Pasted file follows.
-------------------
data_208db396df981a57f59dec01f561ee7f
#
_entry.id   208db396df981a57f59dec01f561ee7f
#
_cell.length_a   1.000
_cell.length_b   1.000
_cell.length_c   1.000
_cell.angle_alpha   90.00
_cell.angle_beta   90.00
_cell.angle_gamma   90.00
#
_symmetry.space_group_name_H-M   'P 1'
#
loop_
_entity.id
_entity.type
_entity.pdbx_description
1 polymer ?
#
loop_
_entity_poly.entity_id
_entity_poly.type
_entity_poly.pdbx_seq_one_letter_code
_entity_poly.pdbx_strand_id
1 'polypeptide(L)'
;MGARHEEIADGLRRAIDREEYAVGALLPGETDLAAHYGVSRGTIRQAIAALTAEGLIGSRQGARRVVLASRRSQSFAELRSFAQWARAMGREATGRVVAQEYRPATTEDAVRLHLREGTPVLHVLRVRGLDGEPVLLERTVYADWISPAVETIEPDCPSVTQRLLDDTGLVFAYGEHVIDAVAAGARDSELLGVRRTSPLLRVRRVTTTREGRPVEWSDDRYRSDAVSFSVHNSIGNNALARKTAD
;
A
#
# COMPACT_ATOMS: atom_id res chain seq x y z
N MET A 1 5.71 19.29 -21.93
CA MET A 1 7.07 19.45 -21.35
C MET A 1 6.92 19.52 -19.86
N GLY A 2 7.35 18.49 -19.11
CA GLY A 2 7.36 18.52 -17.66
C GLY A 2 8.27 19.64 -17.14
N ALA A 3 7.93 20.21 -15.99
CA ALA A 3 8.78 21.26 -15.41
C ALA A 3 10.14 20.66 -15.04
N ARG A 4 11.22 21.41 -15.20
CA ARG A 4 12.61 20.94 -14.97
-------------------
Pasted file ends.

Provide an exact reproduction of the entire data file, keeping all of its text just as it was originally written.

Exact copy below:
data_208db396df981a57f59dec01f561ee7f
#
_entry.id   208db396df981a57f59dec01f561ee7f
#
_cell.length_a   1.000
_cell.length_b   1.000
_cell.length_c   1.000
_cell.angle_alpha   90.00
_cell.angle_beta   90.00
_cell.angle_gamma   90.00
#
_symmetry.space_group_name_H-M   'P 1'
#
loop_
_entity.id
_entity.type
_entity.pdbx_description
1 polymer ?
#
loop_
_entity_poly.entity_id
_entity_poly.type
_entity_poly.pdbx_seq_one_letter_code
_entity_poly.pdbx_strand_id
1 'polypeptide(L)'
;MGARHEEIADGLRRAIDREEYAVGALLPGETDLAAHYGVSRGTIRQAIAALTAEGLIGSRQGARRVVLASRRSQSFAELRSFAQWARAMGREATGRVVAQEYRPATTEDAVRLHLREGTPVLHVLRVRGLDGEPVLLERTVYADWISPAVETIEPDCPSVTQRLLDDTGLVFAYGEHVIDAVAAGARDSELLGVRRTSPLLRVRRVTTTREGRPVEWSDDRYRSDAVSFSVHNSIGNNALARKTAD
;
A
#
# COMPACT_ATOMS: atom_id res chain seq x y z
N MET A 1 5.71 19.29 -21.93
CA MET A 1 7.07 19.45 -21.35
C MET A 1 6.92 19.52 -19.86
N GLY A 2 7.35 18.49 -19.11
CA GLY A 2 7.36 18.52 -17.66
C GLY A 2 8.27 19.64 -17.14
N ALA A 3 7.93 20.21 -15.99
CA ALA A 3 8.78 21.26 -15.41
C ALA A 3 10.14 20.66 -15.04
N ARG A 4 11.22 21.41 -15.20
CA ARG A 4 12.61 20.94 -14.97